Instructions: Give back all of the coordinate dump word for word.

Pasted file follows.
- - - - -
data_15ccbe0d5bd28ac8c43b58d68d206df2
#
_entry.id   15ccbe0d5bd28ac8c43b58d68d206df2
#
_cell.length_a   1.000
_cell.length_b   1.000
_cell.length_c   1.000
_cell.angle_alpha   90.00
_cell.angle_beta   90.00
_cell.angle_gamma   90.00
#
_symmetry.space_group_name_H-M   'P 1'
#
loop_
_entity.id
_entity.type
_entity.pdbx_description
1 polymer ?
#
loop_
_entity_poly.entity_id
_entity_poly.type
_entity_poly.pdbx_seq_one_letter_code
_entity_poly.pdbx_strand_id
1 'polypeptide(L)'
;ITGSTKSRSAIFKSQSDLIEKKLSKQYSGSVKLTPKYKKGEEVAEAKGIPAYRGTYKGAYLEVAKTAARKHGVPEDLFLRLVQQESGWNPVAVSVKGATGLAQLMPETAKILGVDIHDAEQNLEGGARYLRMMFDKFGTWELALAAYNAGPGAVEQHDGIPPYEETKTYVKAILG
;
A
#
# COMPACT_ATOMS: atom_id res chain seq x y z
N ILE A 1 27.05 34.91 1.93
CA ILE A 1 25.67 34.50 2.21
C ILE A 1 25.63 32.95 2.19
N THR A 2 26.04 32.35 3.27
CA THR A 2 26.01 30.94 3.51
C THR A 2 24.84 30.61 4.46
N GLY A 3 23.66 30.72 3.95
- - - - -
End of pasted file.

data_15ccbe0d5bd28ac8c43b58d68d206df2
#
_entry.id   15ccbe0d5bd28ac8c43b58d68d206df2
#
_cell.length_a   1.000
_cell.length_b   1.000
_cell.length_c   1.000
_cell.angle_alpha   90.00
_cell.angle_beta   90.00
_cell.angle_gamma   90.00
#
_symmetry.space_group_name_H-M   'P 1'
#
loop_
_entity.id
_entity.type
_entity.pdbx_description
1 polymer ?
#
loop_
_entity_poly.entity_id
_entity_poly.type
_entity_poly.pdbx_seq_one_letter_code
_entity_poly.pdbx_strand_id
1 'polypeptide(L)'
;ITGSTKSRSAIFKSQSDLIEKKLSKQYSGSVKLTPKYKKGEEVAEAKGIPAYRGTYKGAYLEVAKTAARKHGVPEDLFLRLVQQESGWNPVAVSVKGATGLAQLMPETAKILGVDIHDAEQNLEGGARYLRMMFDKFGTWELALAAYNAGPGAVEQHDGIPPYEETKTYVKAILG
;
A
#
# COMPACT_ATOMS: atom_id res chain seq x y z
N ILE A 1 27.05 34.91 1.93
CA ILE A 1 25.67 34.50 2.21
C ILE A 1 25.63 32.95 2.19
N THR A 2 26.04 32.35 3.27
CA THR A 2 26.01 30.94 3.51
C THR A 2 24.84 30.61 4.46
N GLY A 3 23.66 30.72 3.95